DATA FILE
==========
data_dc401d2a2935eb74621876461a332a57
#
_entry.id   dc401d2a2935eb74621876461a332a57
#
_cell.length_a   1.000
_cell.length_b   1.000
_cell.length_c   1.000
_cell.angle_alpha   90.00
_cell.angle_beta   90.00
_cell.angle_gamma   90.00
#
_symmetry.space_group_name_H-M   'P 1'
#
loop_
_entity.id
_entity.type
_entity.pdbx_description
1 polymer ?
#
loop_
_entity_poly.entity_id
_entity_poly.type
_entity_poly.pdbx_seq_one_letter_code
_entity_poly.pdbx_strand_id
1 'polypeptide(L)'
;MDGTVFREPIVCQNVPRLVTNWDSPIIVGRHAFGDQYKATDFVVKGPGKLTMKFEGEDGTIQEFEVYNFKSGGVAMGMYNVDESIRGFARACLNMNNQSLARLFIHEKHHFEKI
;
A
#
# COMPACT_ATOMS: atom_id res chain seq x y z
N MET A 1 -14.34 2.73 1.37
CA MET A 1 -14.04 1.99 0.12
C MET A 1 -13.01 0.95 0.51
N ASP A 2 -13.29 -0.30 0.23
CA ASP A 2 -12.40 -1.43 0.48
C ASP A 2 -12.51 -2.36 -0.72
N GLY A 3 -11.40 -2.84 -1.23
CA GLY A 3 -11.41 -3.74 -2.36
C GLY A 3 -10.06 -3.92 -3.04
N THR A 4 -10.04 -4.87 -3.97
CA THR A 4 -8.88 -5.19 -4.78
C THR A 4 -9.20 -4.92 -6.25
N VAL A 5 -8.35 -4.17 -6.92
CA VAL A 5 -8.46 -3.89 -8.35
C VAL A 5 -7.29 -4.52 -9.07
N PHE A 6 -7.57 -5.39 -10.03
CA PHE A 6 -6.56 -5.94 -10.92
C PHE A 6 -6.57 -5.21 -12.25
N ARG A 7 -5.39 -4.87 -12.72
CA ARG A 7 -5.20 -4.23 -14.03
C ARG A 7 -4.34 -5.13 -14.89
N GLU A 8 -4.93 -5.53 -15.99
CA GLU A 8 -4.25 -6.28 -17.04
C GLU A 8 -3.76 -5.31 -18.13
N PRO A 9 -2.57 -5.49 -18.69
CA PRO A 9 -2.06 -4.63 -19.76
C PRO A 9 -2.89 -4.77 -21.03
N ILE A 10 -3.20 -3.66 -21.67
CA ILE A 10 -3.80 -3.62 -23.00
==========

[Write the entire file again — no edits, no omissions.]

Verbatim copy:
data_dc401d2a2935eb74621876461a332a57
#
_entry.id   dc401d2a2935eb74621876461a332a57
#
_cell.length_a   1.000
_cell.length_b   1.000
_cell.length_c   1.000
_cell.angle_alpha   90.00
_cell.angle_beta   90.00
_cell.angle_gamma   90.00
#
_symmetry.space_group_name_H-M   'P 1'
#
loop_
_entity.id
_entity.type
_entity.pdbx_description
1 polymer ?
#
loop_
_entity_poly.entity_id
_entity_poly.type
_entity_poly.pdbx_seq_one_letter_code
_entity_poly.pdbx_strand_id
1 'polypeptide(L)'
;MDGTVFREPIVCQNVPRLVTNWDSPIIVGRHAFGDQYKATDFVVKGPGKLTMKFEGEDGTIQEFEVYNFKSGGVAMGMYNVDESIRGFARACLNMNNQSLARLFIHEKHHFEKI
;
A
#
# COMPACT_ATOMS: atom_id res chain seq x y z
N MET A 1 -14.34 2.73 1.37
CA MET A 1 -14.04 1.99 0.12
C MET A 1 -13.01 0.95 0.51
N ASP A 2 -13.29 -0.30 0.23
CA ASP A 2 -12.40 -1.43 0.48
C ASP A 2 -12.51 -2.36 -0.72
N GLY A 3 -11.40 -2.84 -1.23
CA GLY A 3 -11.41 -3.74 -2.36
C GLY A 3 -10.06 -3.92 -3.04
N THR A 4 -10.04 -4.87 -3.97
CA THR A 4 -8.88 -5.19 -4.78
C THR A 4 -9.20 -4.92 -6.25
N VAL A 5 -8.35 -4.17 -6.92
CA VAL A 5 -8.46 -3.89 -8.35
C VAL A 5 -7.29 -4.52 -9.07
N PHE A 6 -7.57 -5.39 -10.03
CA PHE A 6 -6.56 -5.94 -10.92
C PHE A 6 -6.57 -5.21 -12.25
N ARG A 7 -5.39 -4.87 -12.72
CA ARG A 7 -5.20 -4.23 -14.03
C ARG A 7 -4.34 -5.13 -14.89
N GLU A 8 -4.93 -5.53 -15.99
CA GLU A 8 -4.25 -6.28 -17.04
C GLU A 8 -3.76 -5.31 -18.13
N PRO A 9 -2.57 -5.49 -18.69
CA PRO A 9 -2.06 -4.63 -19.76
C PRO A 9 -2.89 -4.77 -21.03
N ILE A 10 -3.20 -3.66 -21.67
CA ILE A 10 -3.80 -3.62 -23.00